Kids eat free? The devil is in the details

Every Friday Roots in Alpharetta features an article on food and dining in a series called Foodie Friday.

When did the kids meal become a profit center for restaurants? Some restaurants are starting to push the price into the five and six dollar range. Tack that onto already rising prices and pretty soon your family night out is inching towards fifty or sixty dollars.

That’s why I appreciate kids eat free deals. I also appreciate a few local mom bloggers who maintain comprehensive lists of the deals. In Alpharetta check out Blogger Christy Noll has deals organized into a handy google calendar. Over in Forsyth check out

But it’s not that simple. These deals have rules. So complicated are some rules that even a food blogger has trouble following them. I’m going to make an example of CANS Taqueria in Crabapple. My inability to stay within their narrow rules and their inflexibility left a sour taste in my mouth.

We started with an appetizer at CANS, something that was probably a high-margin item for them. Next I ordered the fish tacos for $13 and my wife a quesadilla, also for $13. My kids ordered off the kids menu.

We were in a hurry to make another appointment so I didn’t look at the check until after my credit card was swiped. Turns out we didn’t get the kids eat free special. Our fish tacos and quesadilla were not considered “entrees” from their menu. Mind you that at $13 they were more expensive than many CANS entrees. But to qualify you had to recognize that entrees were from only one column of their menu. Sneaky! Our waiter didn’t alert us of this at ordering time, although we didn’t ask (more on this later). He also didn’t fix it when I protested. Neither did the manager on duty that night. The owner offered to make things right days later via email but I probably won’t be back.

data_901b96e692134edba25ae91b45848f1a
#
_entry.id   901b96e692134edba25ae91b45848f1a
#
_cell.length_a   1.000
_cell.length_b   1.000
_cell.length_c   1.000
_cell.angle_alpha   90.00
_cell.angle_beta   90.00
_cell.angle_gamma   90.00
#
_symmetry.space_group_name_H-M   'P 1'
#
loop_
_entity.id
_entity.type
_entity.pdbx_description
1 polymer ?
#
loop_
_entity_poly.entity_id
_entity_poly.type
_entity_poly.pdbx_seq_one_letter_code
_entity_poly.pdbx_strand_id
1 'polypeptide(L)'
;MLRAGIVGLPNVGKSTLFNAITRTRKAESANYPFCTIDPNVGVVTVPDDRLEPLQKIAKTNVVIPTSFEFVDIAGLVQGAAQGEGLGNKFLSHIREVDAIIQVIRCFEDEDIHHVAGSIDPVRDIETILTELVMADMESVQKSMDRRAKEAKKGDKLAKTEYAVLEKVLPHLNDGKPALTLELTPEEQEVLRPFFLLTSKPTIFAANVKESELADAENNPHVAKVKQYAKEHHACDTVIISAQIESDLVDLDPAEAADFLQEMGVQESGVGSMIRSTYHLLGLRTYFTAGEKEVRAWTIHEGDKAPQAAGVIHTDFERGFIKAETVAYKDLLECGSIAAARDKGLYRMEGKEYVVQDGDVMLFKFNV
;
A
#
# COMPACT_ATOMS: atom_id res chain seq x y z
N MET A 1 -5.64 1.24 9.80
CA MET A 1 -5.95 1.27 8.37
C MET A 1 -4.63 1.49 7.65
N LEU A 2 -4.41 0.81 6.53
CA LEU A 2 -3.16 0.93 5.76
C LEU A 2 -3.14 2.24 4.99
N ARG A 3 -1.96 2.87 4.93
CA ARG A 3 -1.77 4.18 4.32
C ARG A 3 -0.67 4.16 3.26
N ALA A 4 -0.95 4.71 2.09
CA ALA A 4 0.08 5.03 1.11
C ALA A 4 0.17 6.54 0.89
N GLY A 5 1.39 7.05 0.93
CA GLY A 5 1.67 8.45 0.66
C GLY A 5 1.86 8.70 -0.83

I share my story to remind readers to pay attention to the mice-type. These deals are only offered on certain days of the week and usually not on weekends. Typically you have to have one paid adult meal per kid. Sometimes you have to order high-margin items like soft drinks. And as in the case with CANS, only certain parts of the menu may apply. And if a restaurant is trying to be deliberately deceptive then they may not alert you to missteps during your order.

So ask about kids eat free deals as soon as your arrive at a restaurant. Make your server confirm that your order meets all the rules before he submits it. And keep up with the mom bloggers I mentioned above for the best deals!

23 Responses to “Kids eat free? The devil is in the details”